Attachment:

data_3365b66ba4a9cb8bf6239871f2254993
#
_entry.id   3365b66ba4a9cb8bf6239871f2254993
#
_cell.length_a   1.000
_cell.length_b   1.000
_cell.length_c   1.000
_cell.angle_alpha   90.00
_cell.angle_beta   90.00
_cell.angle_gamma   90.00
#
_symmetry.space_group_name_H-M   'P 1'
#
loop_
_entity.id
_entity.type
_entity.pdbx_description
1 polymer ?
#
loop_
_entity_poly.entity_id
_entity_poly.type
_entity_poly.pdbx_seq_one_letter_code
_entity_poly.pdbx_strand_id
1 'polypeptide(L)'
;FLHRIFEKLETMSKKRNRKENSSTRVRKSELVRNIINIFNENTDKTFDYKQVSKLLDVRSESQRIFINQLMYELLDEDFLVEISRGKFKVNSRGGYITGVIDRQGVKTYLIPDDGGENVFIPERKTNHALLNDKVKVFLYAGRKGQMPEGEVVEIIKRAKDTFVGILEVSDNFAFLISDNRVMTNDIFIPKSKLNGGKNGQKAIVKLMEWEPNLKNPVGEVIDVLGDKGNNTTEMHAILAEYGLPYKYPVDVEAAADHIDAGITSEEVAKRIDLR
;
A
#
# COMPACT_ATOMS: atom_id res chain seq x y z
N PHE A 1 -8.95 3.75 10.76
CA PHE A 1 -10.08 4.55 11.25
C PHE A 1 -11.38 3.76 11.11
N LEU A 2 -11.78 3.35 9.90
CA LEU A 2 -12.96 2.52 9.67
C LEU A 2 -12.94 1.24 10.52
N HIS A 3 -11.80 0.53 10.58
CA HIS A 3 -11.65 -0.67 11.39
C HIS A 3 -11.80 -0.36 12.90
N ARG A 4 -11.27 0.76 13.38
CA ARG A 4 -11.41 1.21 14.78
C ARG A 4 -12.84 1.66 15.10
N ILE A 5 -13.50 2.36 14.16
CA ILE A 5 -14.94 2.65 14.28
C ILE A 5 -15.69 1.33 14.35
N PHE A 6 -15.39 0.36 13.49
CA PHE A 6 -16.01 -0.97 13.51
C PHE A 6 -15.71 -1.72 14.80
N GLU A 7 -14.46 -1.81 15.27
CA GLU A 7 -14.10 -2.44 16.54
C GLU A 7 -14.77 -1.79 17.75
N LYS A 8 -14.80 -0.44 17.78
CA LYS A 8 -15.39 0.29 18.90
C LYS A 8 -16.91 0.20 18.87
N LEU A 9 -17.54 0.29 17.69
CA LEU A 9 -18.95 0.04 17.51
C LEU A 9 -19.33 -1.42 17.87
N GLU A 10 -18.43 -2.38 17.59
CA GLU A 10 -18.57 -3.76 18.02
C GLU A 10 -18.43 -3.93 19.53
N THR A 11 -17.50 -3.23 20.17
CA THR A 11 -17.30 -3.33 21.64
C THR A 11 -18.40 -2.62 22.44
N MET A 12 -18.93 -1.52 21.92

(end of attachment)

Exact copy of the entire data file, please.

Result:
data_3365b66ba4a9cb8bf6239871f2254993
#
_entry.id   3365b66ba4a9cb8bf6239871f2254993
#
_cell.length_a   1.000
_cell.length_b   1.000
_cell.length_c   1.000
_cell.angle_alpha   90.00
_cell.angle_beta   90.00
_cell.angle_gamma   90.00
#
_symmetry.space_group_name_H-M   'P 1'
#
loop_
_entity.id
_entity.type
_entity.pdbx_description
1 polymer ?
#
loop_
_entity_poly.entity_id
_entity_poly.type
_entity_poly.pdbx_seq_one_letter_code
_entity_poly.pdbx_strand_id
1 'polypeptide(L)'
;FLHRIFEKLETMSKKRNRKENSSTRVRKSELVRNIINIFNENTDKTFDYKQVSKLLDVRSESQRIFINQLMYELLDEDFLVEISRGKFKVNSRGGYITGVIDRQGVKTYLIPDDGGENVFIPERKTNHALLNDKVKVFLYAGRKGQMPEGEVVEIIKRAKDTFVGILEVSDNFAFLISDNRVMTNDIFIPKSKLNGGKNGQKAIVKLMEWEPNLKNPVGEVIDVLGDKGNNTTEMHAILAEYGLPYKYPVDVEAAADHIDAGITSEEVAKRIDLR
;
A
#
# COMPACT_ATOMS: atom_id res chain seq x y z
N PHE A 1 -8.95 3.75 10.76
CA PHE A 1 -10.08 4.55 11.25
C PHE A 1 -11.38 3.76 11.11
N LEU A 2 -11.78 3.35 9.90
CA LEU A 2 -12.96 2.52 9.67
C LEU A 2 -12.94 1.24 10.52
N HIS A 3 -11.80 0.53 10.58
CA HIS A 3 -11.65 -0.67 11.39
C HIS A 3 -11.80 -0.36 12.90
N ARG A 4 -11.27 0.76 13.38
CA ARG A 4 -11.41 1.21 14.78
C ARG A 4 -12.84 1.66 15.10
N ILE A 5 -13.50 2.36 14.16
CA ILE A 5 -14.94 2.65 14.28
C ILE A 5 -15.69 1.33 14.35
N PHE A 6 -15.39 0.36 13.49
CA PHE A 6 -16.01 -0.97 13.51
C PHE A 6 -15.71 -1.72 14.80
N GLU A 7 -14.46 -1.81 15.27
CA GLU A 7 -14.10 -2.44 16.54
C GLU A 7 -14.77 -1.79 17.75
N LYS A 8 -14.80 -0.44 17.78
CA LYS A 8 -15.39 0.29 18.90
C LYS A 8 -16.91 0.20 18.87
N LEU A 9 -17.54 0.29 17.69
CA LEU A 9 -18.95 0.04 17.51
C LEU A 9 -19.33 -1.42 17.87
N GLU A 10 -18.43 -2.38 17.59
CA GLU A 10 -18.57 -3.76 18.02
C GLU A 10 -18.43 -3.93 19.53
N THR A 11 -17.50 -3.23 20.17
CA THR A 11 -17.30 -3.33 21.64
C THR A 11 -18.40 -2.62 22.44
N MET A 12 -18.93 -1.52 21.92